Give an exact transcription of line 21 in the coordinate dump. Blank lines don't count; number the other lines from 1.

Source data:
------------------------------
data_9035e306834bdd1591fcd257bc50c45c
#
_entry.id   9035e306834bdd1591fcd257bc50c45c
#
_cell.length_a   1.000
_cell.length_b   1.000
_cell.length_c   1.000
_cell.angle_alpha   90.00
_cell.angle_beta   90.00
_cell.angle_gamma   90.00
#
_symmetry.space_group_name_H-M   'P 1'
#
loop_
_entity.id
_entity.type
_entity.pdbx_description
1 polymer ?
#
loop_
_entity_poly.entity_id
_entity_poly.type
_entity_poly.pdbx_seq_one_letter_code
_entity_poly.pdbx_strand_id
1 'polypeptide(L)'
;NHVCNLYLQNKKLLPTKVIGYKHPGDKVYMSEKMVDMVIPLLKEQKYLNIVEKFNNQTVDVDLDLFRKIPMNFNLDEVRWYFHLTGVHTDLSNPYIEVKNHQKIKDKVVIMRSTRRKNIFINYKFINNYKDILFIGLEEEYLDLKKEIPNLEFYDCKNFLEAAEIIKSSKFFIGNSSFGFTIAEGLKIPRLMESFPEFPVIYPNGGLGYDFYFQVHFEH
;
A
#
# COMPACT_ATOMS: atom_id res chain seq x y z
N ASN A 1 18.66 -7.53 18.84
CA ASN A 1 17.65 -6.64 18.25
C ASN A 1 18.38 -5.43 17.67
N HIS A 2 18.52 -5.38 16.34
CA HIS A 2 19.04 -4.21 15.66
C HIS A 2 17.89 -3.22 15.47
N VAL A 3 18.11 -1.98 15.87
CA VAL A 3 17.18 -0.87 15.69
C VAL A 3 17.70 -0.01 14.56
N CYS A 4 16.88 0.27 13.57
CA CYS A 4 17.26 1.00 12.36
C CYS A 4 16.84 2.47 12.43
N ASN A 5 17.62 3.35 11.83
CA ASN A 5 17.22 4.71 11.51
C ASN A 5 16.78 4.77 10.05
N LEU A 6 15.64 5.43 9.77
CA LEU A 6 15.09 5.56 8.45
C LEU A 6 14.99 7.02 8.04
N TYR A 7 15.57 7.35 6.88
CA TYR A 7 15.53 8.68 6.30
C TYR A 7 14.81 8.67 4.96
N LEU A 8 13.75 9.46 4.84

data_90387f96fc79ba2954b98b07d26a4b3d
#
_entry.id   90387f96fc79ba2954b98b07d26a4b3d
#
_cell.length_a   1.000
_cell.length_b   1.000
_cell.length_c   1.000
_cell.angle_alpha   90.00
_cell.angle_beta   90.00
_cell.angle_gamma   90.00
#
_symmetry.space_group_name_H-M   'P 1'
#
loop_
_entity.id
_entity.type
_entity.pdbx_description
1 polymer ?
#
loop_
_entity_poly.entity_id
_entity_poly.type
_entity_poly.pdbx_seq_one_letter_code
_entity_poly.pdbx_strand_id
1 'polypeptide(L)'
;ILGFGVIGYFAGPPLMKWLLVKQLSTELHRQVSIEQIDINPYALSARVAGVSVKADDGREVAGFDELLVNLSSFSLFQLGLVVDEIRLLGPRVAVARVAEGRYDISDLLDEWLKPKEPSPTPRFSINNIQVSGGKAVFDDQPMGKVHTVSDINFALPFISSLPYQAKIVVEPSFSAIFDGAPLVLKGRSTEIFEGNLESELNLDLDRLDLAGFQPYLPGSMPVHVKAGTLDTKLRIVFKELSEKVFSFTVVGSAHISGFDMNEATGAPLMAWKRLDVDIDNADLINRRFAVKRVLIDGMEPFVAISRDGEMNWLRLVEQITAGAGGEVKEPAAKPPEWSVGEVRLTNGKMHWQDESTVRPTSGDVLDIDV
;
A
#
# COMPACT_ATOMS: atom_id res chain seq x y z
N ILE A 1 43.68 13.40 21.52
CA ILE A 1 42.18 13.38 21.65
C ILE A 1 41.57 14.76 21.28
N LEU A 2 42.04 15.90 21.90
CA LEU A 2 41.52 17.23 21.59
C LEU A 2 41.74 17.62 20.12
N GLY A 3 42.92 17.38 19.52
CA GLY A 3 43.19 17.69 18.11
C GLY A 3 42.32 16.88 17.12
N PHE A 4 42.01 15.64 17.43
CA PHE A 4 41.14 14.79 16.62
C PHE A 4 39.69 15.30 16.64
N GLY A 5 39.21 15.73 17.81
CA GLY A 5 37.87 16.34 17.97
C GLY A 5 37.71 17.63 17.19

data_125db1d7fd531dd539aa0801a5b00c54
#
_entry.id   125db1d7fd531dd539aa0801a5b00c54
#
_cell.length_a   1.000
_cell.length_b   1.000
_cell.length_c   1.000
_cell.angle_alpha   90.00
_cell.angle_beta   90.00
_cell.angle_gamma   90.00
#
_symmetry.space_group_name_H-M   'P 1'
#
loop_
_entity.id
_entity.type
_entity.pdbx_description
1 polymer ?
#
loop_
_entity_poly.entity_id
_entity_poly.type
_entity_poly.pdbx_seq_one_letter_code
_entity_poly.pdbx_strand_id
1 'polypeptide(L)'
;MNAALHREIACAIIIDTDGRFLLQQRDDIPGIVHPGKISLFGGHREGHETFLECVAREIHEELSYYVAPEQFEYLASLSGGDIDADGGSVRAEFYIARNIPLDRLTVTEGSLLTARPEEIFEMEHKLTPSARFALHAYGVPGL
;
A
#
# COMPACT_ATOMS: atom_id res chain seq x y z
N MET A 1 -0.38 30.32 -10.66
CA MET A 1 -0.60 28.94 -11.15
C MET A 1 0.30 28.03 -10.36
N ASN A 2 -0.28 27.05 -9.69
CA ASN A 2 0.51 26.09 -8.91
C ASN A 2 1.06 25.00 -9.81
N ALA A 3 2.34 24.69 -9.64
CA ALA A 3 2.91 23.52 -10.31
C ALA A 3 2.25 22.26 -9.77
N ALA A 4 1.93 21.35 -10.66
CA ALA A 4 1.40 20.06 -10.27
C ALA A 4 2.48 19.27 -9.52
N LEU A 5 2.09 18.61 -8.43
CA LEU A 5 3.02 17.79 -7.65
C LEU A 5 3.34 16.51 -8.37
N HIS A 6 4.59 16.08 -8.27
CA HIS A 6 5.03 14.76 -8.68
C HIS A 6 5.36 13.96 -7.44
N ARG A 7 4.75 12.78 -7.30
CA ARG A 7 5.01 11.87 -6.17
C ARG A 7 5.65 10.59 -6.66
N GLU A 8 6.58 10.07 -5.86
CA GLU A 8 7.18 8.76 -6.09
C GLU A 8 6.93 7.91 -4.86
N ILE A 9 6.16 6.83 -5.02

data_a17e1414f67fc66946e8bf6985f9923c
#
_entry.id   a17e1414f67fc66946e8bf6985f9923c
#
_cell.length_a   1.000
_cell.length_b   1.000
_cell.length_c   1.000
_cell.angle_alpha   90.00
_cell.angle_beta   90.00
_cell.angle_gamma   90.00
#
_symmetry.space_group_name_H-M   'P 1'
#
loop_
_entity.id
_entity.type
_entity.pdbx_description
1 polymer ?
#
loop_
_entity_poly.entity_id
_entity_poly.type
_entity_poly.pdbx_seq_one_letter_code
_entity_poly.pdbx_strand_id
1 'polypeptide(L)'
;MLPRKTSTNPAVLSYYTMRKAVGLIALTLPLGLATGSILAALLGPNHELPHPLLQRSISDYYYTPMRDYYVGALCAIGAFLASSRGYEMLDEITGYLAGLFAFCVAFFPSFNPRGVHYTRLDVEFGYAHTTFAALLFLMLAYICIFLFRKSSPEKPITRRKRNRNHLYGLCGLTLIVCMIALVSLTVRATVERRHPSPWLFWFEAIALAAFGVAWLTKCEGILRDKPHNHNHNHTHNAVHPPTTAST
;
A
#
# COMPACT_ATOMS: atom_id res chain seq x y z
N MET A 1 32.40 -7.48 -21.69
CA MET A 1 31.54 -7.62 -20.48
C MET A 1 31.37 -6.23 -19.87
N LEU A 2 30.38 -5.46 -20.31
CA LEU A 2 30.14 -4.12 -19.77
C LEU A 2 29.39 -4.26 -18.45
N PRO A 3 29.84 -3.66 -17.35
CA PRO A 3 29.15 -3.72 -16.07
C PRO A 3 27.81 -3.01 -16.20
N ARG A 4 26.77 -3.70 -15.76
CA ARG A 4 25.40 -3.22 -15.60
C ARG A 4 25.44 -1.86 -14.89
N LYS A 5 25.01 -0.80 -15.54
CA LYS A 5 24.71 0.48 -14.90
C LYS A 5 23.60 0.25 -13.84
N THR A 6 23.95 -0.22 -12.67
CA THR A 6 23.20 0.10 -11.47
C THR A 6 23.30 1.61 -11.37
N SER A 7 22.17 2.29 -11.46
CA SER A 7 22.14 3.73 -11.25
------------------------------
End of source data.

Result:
_entity_poly.entity_id